Malware could work its way into your BIOS


For those who don’t know what the Basic Input Output System (BIOS) is, it’s the most important part of your computer. It is the first code run by a PC when powered on, and controls every aspect of your computer—motherboard, RAM, CPU, hard drives, optical drives, keyboards, mice—everything that makes a computer work.

Now imagine what would happen if malware attacked this vital part of your computer. According to Jonathan Brossard, founder of the French security consultancy Toucan System, “You would need to flash all the devices simultaneously. It would be very difficult to do. The cost of recovery is probably higher than the cost of the laptop. It’s probably best to just get rid of the computer.”

“Flashing” refers to overwriting the data on read-only memory (ROM) modules present in an electronic device with new data. This is generally not recommended unless there is a serious problem with a module. If there is a problem with the BIOS, the most important module in a computer, then the problem is serious enough to warrant Brossard’s suggestion.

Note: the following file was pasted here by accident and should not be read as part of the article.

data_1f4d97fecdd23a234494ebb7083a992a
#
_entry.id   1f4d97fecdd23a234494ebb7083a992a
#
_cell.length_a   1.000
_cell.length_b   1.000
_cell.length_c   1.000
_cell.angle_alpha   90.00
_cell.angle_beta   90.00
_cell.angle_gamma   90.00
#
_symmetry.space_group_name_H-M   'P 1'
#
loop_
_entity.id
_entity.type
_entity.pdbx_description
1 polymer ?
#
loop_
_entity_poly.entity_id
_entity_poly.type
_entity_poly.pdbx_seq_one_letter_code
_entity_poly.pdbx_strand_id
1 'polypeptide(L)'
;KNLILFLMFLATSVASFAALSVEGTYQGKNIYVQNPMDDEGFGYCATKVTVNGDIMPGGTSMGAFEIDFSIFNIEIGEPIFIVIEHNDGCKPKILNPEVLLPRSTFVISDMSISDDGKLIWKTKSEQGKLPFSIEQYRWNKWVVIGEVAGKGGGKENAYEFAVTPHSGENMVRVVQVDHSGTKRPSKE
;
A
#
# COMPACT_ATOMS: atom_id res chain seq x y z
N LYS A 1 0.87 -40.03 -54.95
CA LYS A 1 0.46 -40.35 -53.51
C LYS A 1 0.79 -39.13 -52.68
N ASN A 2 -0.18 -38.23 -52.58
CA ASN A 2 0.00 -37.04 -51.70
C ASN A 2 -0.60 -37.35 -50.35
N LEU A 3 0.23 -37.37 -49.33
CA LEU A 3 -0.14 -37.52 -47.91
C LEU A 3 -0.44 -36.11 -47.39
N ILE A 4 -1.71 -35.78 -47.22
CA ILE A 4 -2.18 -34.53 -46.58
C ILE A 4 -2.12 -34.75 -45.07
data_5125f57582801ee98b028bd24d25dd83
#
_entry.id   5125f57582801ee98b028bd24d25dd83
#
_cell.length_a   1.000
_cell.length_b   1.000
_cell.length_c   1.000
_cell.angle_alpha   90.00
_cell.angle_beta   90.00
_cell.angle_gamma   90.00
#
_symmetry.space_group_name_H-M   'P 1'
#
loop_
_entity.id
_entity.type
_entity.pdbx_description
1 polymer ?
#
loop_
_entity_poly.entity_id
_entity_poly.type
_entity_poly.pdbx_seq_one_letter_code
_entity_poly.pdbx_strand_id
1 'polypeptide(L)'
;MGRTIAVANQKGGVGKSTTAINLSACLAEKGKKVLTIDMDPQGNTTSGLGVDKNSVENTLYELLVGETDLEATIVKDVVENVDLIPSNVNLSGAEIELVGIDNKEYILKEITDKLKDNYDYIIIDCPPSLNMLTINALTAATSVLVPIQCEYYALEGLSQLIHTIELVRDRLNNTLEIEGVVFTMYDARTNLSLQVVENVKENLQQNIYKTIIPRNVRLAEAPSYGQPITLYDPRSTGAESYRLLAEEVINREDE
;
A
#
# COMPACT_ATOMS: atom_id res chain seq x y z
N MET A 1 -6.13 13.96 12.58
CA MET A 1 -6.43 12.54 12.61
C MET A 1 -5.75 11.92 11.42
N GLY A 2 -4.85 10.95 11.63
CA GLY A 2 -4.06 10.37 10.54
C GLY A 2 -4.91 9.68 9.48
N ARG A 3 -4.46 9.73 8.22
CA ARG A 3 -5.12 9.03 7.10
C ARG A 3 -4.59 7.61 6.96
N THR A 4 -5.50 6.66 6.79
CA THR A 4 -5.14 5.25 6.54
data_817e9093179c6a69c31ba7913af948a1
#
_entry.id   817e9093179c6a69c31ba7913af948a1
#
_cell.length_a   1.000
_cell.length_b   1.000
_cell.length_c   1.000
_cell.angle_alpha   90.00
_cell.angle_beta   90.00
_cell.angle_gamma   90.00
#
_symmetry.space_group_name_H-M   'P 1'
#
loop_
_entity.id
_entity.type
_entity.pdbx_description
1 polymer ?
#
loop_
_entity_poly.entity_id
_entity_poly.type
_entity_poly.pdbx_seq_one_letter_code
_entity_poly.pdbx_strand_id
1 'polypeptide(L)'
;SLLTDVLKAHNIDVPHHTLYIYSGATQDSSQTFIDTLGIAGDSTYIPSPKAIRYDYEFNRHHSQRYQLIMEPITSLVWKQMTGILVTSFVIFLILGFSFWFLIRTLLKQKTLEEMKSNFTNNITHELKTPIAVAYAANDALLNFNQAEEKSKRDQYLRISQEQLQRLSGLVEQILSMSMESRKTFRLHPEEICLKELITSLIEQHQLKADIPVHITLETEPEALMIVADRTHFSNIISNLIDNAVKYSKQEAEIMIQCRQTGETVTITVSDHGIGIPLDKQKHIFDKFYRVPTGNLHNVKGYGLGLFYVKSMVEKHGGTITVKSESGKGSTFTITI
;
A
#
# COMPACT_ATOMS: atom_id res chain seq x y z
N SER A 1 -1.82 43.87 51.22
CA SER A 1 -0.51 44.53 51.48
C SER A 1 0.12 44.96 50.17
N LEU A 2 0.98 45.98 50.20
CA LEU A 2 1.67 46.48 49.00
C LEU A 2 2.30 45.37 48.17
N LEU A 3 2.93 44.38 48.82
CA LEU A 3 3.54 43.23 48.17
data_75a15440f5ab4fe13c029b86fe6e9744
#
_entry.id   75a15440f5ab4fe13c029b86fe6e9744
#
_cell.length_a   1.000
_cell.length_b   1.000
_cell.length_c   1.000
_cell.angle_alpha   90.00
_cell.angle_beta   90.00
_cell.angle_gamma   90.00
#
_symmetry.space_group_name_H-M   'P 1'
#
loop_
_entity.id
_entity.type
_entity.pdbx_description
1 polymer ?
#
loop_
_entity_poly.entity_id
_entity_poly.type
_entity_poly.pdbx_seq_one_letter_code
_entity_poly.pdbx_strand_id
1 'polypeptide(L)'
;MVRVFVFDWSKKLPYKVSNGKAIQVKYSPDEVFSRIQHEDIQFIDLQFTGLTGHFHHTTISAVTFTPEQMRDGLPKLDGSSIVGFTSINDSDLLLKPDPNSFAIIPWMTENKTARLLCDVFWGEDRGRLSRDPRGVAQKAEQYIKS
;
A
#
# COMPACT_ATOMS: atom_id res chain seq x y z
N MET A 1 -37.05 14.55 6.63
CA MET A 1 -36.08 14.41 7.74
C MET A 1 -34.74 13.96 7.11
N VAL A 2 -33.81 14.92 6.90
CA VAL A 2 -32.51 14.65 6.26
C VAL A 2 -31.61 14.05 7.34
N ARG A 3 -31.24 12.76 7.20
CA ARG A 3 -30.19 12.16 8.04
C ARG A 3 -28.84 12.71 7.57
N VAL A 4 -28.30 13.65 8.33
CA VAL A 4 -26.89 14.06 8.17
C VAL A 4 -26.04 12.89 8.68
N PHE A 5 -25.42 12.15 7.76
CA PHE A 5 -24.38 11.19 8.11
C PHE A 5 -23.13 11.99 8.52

This malware, called “Rakshasa” after a demon in Hindu mythology, is completely theoretical. However, Brossard acknowledges the fact that it may one day be used to attack computers. It is basically a permanent backdoor into a PC, and even if the BIOS is disinfected, something else will become infected, making it impossible to completely disinfect the system.

“The whole point of this research is to undetectably and untraceably backdoor the hardware,” Brossard says. “What this shows is that it’s basically not practical to secure a PC at all, due to legacy architecture. Because computers go through so many hands before they’re delivered to you, there’s a serious concern that anyone could backdoor the computer without your knowledge.”